Out of more than 1,200 dialysis clinics in Alabama, Georgia, Louisiana, Mississippi and the Carolinas, only 104 are not-for-profit, or hospital-based, which tend to provide better care and resources. Most of these not-for-profit clinics are in White, urban, affluent areas, noted Mizelle, which means the for-profit industry largely targets poor Black and minority areas.
“It becomes difficult in many ways for individuals located in these deep south states to access dialysis and [other] resources required to manage their illness,” he said.
About 140,000 people in the U.S. have diabetes-related amputations each year. Black people are three to four times more likely to endure them.
“By the time someone needs an amputation,” Mizelle said, “the body has been ravaged to a point that there are likely other health issues going on related to diabetes, including heart failure.”
And yet, Black people also have much lower rates of angiogram screening, which could help prevent heart failure. One strategy that can prevent amputation is revascularization surgery, which can open blocked vessels going down to the legs.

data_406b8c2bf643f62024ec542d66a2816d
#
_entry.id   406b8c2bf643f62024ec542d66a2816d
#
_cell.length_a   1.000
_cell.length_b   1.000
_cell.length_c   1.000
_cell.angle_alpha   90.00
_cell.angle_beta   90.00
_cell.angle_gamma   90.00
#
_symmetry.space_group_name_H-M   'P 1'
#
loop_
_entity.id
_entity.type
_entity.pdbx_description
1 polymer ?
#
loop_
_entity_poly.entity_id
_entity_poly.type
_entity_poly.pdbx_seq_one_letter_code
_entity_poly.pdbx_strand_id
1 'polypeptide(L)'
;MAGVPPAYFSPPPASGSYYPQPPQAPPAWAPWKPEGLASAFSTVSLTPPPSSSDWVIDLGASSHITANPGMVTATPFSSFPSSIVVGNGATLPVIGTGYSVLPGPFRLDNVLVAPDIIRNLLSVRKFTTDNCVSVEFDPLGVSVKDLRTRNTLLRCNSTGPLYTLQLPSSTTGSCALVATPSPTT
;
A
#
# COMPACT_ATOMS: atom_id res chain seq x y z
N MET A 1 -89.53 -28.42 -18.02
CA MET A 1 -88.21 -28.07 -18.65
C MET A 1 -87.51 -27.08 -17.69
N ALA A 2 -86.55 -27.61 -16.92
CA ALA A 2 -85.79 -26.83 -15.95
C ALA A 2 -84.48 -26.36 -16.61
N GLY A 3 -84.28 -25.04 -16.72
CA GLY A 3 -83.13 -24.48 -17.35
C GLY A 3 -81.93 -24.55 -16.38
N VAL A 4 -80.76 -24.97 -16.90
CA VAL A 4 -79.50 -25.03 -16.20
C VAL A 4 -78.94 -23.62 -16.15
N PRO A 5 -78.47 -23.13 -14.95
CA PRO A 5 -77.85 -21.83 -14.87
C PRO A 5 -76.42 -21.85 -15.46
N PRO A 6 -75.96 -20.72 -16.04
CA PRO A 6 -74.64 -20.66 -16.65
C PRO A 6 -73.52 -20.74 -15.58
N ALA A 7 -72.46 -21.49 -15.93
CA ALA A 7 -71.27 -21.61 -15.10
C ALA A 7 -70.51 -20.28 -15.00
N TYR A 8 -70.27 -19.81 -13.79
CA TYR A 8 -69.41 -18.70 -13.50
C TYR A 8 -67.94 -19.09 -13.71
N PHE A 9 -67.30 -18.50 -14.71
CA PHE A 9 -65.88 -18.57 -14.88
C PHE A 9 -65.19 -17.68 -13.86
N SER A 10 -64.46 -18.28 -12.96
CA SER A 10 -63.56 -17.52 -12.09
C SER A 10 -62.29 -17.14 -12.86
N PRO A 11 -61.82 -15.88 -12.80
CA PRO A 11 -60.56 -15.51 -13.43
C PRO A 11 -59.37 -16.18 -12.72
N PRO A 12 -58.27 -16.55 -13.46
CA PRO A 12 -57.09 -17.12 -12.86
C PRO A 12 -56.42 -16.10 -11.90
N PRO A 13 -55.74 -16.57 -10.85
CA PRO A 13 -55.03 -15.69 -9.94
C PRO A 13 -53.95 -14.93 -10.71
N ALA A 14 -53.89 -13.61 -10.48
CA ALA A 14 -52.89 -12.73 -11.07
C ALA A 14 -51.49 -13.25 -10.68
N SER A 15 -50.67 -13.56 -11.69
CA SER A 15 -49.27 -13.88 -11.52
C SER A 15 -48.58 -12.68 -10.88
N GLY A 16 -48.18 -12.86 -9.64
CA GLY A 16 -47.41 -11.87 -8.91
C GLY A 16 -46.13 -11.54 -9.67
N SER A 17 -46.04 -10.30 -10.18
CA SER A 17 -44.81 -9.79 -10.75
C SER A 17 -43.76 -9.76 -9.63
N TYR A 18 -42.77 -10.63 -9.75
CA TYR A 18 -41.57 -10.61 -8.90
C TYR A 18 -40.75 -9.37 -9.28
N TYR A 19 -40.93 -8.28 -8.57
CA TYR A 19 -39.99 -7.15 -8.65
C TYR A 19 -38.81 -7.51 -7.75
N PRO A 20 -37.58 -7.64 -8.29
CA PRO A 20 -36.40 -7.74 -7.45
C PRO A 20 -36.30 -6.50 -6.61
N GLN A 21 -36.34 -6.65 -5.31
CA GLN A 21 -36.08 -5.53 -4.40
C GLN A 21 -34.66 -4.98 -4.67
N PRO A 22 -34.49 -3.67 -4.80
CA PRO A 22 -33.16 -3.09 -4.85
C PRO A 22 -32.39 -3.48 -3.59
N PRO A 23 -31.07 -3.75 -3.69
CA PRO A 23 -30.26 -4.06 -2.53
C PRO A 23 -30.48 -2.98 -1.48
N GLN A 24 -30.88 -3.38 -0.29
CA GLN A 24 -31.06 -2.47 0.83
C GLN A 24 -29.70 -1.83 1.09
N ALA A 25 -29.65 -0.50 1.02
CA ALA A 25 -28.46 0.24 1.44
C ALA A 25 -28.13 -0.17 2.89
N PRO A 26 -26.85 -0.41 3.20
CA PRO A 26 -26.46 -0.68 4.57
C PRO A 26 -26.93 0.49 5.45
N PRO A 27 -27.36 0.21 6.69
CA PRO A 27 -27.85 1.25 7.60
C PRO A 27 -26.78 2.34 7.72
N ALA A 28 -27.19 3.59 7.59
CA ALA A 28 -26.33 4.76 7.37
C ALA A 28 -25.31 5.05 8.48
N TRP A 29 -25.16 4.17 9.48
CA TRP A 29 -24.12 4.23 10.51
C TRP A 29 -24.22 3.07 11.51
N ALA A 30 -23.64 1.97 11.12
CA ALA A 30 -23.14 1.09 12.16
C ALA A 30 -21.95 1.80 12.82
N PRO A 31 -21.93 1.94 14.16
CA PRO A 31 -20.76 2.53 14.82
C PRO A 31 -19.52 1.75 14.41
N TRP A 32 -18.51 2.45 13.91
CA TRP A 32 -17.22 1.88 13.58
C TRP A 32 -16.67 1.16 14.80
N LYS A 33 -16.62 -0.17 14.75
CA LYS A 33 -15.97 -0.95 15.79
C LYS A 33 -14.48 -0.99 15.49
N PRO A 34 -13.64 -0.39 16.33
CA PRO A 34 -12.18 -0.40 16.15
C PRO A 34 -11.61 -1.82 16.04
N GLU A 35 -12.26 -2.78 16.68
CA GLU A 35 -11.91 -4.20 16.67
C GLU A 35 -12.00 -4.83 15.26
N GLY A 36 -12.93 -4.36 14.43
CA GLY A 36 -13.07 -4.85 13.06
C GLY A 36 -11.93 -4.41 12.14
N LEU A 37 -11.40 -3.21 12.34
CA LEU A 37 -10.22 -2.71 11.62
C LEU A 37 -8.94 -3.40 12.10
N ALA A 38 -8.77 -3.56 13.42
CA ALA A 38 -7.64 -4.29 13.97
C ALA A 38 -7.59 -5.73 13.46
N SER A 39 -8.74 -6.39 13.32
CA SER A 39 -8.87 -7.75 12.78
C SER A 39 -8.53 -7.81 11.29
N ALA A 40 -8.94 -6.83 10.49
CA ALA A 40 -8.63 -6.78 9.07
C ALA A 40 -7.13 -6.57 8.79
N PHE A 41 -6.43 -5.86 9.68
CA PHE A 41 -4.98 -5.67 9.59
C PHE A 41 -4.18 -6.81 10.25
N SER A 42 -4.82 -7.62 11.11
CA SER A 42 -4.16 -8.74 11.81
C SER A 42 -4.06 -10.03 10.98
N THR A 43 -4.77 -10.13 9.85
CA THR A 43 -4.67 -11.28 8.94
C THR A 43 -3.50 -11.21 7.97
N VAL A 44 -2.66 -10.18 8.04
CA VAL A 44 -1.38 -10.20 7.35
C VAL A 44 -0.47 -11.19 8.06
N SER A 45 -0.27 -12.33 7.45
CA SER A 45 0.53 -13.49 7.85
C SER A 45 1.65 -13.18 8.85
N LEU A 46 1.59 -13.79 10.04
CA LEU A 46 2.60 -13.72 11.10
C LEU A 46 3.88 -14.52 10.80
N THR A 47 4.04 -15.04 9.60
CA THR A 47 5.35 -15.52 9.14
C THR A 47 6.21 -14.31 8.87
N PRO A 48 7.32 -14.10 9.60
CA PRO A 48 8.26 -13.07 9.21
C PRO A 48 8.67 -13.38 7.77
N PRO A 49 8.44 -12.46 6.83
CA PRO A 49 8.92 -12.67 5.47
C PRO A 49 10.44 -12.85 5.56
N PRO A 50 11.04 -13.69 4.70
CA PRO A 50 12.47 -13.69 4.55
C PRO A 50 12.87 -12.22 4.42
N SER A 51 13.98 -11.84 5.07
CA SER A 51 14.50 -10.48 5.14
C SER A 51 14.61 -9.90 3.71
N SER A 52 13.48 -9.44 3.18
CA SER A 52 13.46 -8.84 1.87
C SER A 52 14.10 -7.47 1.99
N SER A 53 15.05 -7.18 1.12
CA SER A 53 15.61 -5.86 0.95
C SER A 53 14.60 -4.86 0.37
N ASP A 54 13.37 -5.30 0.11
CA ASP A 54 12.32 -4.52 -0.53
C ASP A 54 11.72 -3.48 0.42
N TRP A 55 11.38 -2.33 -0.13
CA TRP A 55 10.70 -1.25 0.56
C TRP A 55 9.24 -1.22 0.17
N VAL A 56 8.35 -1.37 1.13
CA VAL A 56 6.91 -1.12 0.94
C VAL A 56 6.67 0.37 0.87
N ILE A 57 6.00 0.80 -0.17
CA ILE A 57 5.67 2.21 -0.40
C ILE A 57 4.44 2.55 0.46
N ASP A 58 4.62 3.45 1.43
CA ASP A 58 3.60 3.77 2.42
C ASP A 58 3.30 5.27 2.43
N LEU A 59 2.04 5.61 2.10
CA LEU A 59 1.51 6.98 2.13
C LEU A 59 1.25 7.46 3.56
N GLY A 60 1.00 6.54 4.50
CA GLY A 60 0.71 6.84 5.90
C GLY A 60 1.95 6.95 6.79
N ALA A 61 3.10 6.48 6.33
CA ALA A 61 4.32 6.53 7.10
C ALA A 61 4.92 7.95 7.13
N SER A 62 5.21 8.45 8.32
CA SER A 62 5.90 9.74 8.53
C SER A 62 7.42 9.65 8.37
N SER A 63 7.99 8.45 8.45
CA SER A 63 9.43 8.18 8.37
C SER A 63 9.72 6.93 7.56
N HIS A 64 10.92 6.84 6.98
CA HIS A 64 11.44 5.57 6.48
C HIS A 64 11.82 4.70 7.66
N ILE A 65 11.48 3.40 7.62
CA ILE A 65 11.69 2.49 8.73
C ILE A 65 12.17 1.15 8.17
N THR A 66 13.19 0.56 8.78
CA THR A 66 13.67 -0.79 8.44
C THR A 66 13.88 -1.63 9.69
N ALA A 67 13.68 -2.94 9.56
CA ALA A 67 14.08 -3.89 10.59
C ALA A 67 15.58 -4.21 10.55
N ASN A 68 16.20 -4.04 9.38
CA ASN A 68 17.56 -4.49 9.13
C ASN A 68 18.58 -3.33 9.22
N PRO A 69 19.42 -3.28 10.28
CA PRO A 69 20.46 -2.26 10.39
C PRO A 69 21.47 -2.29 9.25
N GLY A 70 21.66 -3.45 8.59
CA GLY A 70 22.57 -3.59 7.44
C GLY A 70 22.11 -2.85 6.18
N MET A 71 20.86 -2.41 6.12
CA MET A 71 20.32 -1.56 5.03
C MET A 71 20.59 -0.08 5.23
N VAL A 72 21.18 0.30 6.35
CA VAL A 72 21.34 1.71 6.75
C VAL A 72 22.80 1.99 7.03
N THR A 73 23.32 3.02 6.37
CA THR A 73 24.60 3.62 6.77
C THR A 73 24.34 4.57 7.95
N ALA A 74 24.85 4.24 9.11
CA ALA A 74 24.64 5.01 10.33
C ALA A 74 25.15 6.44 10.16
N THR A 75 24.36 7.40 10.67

“But the medical system in many ways bends toward amputations first,” he said, “and that is a problem we as a society must face and take on.”
In low-income communities, amputations are twice as likely, due to the high cost of insulin, lack of health insurance and lack of access to specialists. Many areas even lack hospitals, and small clinics usually are not equipped to do revascularization surgery.
Amputees face unique hurdles, often contending with limited employment options and reduced self-sufficiency. A distinct stigma though comes with having an amputated limb and being Black, said Mizelle. Non-White people, for example, have a tough time finding an artificial limb that matches their skin color.